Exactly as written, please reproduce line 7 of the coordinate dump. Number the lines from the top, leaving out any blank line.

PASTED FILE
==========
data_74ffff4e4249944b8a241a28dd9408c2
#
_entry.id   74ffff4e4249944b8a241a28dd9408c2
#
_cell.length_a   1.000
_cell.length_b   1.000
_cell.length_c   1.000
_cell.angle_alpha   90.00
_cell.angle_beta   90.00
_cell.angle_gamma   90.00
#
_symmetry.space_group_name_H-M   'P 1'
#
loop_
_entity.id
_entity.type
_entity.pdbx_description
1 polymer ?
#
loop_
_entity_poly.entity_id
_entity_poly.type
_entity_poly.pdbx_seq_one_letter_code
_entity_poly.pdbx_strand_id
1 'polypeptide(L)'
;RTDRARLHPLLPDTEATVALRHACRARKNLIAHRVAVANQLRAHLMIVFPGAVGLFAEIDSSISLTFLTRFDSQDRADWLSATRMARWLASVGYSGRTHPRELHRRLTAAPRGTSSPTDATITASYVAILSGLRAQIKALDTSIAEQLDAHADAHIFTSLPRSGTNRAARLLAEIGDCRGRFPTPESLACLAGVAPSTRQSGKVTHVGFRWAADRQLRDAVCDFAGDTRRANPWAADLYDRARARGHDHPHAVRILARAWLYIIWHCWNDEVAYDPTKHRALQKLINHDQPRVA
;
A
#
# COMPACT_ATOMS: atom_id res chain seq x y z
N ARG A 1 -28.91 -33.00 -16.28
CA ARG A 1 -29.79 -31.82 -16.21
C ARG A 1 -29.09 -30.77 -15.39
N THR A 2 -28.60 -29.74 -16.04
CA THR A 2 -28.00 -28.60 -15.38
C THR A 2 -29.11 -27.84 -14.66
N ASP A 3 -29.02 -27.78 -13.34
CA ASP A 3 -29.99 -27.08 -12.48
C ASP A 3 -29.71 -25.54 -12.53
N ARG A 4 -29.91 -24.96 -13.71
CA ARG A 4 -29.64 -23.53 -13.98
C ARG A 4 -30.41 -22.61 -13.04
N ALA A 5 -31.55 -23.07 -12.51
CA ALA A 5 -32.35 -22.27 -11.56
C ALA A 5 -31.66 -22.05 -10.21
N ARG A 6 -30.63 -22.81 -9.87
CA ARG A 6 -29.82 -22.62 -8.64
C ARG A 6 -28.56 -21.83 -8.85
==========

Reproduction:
_cell.length_c   1.000